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I like that she is not perfect, nice and sweet all the time...
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There is something about Natalia’s character, Nancy Wheeler, that fans and critics seem rather fascinated with. Her evolution as a character has been one of the most unexpected and controversial of the entire show, as she repeatedly makes decisions that either elate or infuriate the viewer. “Forget Barb: Fuck Nancy” ran as the title of one VICE essay, with the subtitle, “Say hello to the worst person in season two of Stranger Things.” To which the blog, Monkeys Fighting Robots, passionately responded with an essay titled, “Nancy Wheeler’s Unpopular Feminism”. “Nancy Wheeler,” wrote American journalist Claire McNear in another essay for The Ringer, “big sister, cherished daughter, piggy-bank saver, swashbuckling #Justice4Barb-seeker, Hoosier heartthrob, relaxed-curls champion and autumnal knitwear chieftain - is the only character on Stranger Things worth a damn.”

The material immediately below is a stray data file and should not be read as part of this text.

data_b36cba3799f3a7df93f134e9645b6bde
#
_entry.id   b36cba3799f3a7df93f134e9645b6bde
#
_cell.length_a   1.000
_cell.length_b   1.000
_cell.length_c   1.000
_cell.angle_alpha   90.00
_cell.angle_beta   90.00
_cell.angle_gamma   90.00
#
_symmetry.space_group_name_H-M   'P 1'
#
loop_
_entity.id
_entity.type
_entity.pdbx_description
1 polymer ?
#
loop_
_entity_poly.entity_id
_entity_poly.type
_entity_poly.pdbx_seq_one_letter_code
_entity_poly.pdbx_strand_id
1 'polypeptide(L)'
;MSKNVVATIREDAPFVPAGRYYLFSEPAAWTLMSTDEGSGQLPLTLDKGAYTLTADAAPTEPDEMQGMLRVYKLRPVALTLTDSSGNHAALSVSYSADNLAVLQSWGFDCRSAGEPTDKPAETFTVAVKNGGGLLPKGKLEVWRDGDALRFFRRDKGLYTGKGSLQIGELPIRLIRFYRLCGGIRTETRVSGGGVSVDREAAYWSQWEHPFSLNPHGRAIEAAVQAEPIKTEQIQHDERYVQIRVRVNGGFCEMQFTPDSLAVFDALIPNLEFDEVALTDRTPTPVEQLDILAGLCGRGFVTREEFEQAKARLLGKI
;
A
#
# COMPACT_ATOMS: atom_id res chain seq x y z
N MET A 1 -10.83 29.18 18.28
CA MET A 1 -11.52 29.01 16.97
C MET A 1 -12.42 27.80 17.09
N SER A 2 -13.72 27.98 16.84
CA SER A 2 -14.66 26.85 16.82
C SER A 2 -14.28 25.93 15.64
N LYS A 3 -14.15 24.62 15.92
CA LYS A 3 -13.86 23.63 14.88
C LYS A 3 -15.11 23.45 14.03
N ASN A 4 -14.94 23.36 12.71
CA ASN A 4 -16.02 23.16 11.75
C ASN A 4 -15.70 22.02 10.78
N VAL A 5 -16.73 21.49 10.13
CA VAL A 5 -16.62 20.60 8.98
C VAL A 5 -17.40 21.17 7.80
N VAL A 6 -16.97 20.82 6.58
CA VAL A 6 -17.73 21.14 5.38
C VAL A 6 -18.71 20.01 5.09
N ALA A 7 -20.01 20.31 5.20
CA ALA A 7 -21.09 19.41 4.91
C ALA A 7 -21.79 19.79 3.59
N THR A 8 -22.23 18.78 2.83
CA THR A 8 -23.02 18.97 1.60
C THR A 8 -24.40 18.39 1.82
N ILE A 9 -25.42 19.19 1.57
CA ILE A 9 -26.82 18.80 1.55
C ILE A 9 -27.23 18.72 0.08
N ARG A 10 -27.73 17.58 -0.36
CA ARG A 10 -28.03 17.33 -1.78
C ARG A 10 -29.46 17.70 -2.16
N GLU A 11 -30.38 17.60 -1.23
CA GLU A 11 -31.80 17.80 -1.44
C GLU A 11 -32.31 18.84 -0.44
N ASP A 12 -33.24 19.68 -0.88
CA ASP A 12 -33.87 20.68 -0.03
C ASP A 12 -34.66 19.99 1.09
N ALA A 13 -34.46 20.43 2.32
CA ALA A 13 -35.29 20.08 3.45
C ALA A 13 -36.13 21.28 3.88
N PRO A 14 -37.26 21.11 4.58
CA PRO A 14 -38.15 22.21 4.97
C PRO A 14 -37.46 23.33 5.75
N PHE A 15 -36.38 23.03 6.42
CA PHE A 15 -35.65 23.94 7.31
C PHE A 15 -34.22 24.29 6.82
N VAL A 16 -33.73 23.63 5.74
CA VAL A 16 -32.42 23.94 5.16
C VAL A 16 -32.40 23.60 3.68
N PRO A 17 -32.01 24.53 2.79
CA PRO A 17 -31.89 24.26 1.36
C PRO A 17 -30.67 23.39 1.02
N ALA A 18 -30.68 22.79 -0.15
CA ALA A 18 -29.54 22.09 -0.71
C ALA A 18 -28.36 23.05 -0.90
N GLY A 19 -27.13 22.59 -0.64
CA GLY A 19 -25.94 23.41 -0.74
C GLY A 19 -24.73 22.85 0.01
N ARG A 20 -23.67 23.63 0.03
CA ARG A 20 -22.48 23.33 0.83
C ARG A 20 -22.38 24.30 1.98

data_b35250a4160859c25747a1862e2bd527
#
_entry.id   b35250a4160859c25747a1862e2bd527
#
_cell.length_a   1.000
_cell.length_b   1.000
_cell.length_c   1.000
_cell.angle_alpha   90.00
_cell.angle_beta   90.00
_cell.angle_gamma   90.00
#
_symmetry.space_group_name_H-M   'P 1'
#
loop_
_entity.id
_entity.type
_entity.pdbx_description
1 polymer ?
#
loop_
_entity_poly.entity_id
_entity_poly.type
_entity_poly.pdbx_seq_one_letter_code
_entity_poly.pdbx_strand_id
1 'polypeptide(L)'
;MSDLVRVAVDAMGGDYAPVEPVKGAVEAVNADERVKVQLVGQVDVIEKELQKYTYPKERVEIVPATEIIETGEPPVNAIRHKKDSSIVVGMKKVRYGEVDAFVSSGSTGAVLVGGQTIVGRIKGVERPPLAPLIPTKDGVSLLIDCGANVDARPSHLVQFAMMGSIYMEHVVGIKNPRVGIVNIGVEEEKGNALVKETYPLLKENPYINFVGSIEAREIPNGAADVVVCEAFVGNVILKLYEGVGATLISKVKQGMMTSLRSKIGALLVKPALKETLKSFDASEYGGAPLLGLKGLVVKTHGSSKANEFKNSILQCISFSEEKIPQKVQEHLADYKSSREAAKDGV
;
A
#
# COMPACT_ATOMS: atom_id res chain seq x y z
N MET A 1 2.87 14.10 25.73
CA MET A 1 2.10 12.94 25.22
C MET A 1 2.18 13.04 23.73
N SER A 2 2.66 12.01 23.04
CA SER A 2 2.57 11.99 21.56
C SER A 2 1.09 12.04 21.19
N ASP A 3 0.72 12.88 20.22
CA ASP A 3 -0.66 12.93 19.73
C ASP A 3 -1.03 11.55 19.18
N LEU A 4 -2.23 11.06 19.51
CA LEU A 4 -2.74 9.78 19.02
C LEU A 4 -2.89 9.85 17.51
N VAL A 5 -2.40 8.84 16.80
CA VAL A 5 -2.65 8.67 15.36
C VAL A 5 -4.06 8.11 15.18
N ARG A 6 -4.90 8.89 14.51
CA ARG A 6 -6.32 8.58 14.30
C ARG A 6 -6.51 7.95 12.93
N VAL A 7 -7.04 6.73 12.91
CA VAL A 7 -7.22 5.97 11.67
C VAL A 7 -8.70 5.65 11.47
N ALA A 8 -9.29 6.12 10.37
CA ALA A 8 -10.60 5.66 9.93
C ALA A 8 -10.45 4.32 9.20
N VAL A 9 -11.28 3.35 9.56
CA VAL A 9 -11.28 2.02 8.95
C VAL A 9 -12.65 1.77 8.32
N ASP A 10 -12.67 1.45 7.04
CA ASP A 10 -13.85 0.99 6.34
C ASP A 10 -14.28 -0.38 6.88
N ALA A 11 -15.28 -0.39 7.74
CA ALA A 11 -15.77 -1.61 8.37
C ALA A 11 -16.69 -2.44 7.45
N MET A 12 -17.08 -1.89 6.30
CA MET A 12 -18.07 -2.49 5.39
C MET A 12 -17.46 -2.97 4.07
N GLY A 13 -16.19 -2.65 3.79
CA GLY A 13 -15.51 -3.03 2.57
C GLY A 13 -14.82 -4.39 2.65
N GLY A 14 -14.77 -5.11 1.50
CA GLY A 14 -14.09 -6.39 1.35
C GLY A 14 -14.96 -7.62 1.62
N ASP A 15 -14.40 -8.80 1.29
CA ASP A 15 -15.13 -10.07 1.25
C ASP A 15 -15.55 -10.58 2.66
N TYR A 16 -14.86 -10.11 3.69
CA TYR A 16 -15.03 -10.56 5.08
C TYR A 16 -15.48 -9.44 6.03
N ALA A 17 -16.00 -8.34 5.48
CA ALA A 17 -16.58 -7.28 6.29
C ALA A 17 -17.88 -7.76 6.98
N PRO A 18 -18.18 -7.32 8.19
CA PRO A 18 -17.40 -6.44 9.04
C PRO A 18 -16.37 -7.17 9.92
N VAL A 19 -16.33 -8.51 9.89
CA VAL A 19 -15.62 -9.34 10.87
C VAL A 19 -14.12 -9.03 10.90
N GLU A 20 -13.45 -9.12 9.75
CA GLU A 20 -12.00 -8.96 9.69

“How do you feel about Nancy?” I ask. “Are you getting sick of her?”
“I was a little nervous about this season coming out after we filmed, because I thought everyone was gonna hate her,” says Natalia. “Yeah, objectively, she makes some decisions that when you are watching you are like, ‘Why would you do that?’ But for me, it feels very human. I did stuff like that. You ditch your friend, you get trashed,” she says, making the ‘a’ last forever.
“I like that she is not perfect, nice and sweet all the time. But she takes charge when she needs to take charge. She is fearless in a way, which is fun to play. So, no, I’m not sick of her yet. I’m just very curious as to what is going to happen next.”
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Words: Joe Zadeh
Photography: Max Cornwall
Fashion: Vincent Levy
Creative Direction: Rob Myers